By Gerald Haigh
If you are looking for a priority for your visit to the BETT show, you could do a lot worse than exploring ways of making the most of your pupil data.
I don’t mean gathering more data. In all probability you’ve got more than enough of it already. What you need to be sure of is that the data you already have – performance, exams, grades, attendance, behaviour -- is being made to work for its living.
It does that best, of course, by showing you exactly where and how to focus your teaching and pastoral care. You want to know which individual children and groups need more learning support, in exactly what areas, and which subject areas are behind the improvement curve.
Attendance, too, throws up a cloud of statistics with hidden patterns – children who are absent together on certain days, or whose apparently occasional and random absences add up to a significant percentage.
Then there’s behaviour, which also shows patterns when you start to look closely at when and where the incidents happen. All of that is increasingly important, especially now there’s renewed emphasis on value for money. To be confidently on top of your data and – equally important – to be able to show Ofsted or any other scrutineers how you go about it, is to be well-armed for your school improvement campaign.
Over time, management information systems have got better at helping you with this. They’re providing more analysis tools that are easier to use, and there’s a distinct move to “front end” pages and features that are more accessible, particularly for busy classroom teachers who have one eye on a screen and another on the lads at the back.
'Getting data out of silos and into the hands of teachers'
So your first call at BETT 2010 is to your current or any prospective MIS supplier, to ask them exactly how easily and quickly your pupil data can be brought into play and turned into useful information. If you’ve had an Ofsted lately, put to the MIS people some of the questions and issues that emerged from the inspection, and see if they can point to ways by which your MIS might have helped you with them.
Don’t get too settled on an MIS Stand, though. Go off and look at one or two of the “add-on” products that are specifically designed to dig into your MIS data and squeeze yet more information out of it. Two suppliers in particular are well worth your time.
One is TASC Software, a company which for a long time now has been producing a suite of tools, such as PARS and TARGET, that use MIS data – grades, attendance – to bring out patterns in the form of easy-to-understand graphs and tables. They’re well established, and highly experienced.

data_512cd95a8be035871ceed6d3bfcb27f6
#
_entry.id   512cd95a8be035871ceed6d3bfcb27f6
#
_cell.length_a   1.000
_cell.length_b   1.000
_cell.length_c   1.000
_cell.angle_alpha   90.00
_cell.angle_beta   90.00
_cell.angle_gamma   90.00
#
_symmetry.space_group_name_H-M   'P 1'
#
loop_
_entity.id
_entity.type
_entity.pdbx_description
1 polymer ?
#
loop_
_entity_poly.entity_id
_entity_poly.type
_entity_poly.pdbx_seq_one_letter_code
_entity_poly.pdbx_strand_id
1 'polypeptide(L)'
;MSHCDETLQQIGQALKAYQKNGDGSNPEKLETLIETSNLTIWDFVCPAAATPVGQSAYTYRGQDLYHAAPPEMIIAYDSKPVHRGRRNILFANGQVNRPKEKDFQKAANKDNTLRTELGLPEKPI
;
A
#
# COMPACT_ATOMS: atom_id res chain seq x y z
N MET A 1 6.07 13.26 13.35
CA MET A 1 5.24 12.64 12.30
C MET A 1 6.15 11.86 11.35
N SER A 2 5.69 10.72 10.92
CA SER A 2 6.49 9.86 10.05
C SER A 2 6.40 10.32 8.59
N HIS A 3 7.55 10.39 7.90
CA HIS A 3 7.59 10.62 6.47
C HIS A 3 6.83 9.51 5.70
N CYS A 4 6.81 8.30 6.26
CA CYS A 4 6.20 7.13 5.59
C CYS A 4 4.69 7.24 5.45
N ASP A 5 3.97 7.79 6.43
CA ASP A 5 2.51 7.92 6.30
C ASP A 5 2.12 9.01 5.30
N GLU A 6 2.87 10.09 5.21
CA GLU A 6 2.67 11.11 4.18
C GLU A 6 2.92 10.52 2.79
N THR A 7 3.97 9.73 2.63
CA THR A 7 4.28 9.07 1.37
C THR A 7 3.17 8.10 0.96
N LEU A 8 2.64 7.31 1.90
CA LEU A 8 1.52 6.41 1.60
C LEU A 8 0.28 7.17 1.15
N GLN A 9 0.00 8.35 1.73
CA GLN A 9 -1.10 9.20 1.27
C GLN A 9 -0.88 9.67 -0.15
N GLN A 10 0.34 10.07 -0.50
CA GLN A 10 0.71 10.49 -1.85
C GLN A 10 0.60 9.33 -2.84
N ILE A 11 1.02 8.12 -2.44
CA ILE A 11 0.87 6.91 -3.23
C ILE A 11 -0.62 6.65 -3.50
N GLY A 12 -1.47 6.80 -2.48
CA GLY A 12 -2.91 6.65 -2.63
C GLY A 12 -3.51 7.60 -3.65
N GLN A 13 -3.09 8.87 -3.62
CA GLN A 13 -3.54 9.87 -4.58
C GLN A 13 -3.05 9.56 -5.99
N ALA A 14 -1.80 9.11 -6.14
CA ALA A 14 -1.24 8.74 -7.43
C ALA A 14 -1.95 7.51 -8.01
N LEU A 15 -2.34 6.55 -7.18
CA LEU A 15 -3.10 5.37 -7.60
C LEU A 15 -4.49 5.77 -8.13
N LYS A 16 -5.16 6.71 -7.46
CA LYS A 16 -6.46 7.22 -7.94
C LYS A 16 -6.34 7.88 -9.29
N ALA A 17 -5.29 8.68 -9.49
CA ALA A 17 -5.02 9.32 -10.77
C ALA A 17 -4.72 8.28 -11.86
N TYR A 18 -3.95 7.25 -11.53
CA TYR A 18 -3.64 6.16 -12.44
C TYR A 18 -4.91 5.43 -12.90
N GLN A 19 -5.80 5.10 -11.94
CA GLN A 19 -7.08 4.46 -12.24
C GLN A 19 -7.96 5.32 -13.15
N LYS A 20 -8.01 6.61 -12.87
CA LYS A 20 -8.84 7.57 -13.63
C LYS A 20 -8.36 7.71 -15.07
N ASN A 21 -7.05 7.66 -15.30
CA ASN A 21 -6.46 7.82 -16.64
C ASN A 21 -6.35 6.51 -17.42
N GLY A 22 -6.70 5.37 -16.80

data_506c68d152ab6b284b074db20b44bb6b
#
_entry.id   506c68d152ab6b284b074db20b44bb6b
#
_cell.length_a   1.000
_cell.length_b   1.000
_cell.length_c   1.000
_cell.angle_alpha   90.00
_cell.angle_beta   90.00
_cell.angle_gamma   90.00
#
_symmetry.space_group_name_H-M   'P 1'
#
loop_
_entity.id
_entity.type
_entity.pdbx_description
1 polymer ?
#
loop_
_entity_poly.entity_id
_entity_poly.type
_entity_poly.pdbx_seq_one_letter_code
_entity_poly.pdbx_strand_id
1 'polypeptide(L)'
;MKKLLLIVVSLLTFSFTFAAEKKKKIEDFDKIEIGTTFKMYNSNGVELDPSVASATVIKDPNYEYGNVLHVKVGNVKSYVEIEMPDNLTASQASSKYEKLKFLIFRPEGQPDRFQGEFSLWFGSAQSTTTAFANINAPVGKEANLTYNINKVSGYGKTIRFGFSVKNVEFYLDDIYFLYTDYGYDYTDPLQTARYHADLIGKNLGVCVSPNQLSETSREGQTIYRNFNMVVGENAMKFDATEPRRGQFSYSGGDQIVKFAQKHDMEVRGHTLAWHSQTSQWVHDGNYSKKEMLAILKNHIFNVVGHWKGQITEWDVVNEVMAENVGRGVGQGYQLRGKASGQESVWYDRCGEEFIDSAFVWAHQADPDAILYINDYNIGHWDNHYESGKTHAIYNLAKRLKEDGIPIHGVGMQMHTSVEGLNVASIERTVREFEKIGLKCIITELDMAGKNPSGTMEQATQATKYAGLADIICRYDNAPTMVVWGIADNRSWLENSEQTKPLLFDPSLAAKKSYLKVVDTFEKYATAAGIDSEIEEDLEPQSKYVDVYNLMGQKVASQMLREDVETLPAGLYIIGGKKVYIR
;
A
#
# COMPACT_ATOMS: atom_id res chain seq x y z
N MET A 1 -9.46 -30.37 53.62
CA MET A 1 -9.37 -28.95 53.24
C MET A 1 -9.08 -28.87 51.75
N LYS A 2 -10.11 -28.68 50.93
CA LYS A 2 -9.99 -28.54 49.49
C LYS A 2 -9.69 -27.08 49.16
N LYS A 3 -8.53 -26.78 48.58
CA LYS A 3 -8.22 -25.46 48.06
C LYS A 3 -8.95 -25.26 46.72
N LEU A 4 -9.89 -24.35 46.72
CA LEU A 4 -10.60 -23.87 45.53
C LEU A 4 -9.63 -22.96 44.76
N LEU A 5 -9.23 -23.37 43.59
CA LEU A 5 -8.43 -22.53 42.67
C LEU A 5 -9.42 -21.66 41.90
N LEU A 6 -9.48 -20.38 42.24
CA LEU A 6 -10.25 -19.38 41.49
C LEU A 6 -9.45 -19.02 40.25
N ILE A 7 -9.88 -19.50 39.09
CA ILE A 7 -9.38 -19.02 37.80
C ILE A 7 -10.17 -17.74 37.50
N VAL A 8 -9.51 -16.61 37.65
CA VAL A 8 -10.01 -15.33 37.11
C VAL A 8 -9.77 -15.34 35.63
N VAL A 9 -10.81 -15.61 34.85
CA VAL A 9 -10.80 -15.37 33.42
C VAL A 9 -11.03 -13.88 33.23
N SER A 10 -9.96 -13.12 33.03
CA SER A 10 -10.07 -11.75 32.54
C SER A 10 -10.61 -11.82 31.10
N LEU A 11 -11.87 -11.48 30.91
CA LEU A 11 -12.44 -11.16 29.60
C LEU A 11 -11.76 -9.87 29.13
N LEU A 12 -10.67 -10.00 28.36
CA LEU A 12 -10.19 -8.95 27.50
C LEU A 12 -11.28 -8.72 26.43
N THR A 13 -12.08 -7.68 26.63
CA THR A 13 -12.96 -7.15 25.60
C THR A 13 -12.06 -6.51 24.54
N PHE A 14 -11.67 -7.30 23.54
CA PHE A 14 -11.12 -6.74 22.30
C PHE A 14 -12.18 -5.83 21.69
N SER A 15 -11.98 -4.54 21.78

The other is New Media Learning whose 4Matrix is a very sophisticated and well- developed tool for examining “Within School Variation” (WSV). It’s been well known for some time that a high level of WSV – performance differences between subject areas – is highly damaging, and yet is often difficult to pin down. 4Matrix provides hard evidence that’s proof against myths and misconceptions (such as the common belief that standards will automatically be higher for an optional subject than for a compulsory one)
4Matrix is already in use in 150 schools, including every Essex secondary. Mike Bostock of New Media Learning, a former school effectiveness adviser, who has brought years of experience of school inspection and advice to the project, says, "What we are dealing with here is a long-sought approach to evaluating the impact of teaching as a bottom-up developmental process rather than for accountability... We have a long way to go in using data diagnostically to underpin professional judgement. Our development is a small contribution to getting performance data out of its concrete silos and into the hands of teachers."
January 13-16, Olympia, London
You can find out more about the developments in this article at the BETT show on the TASC stand at BETT. Stand B55
TASC Software Solutions Ltd
New Media Learning's 4Matrix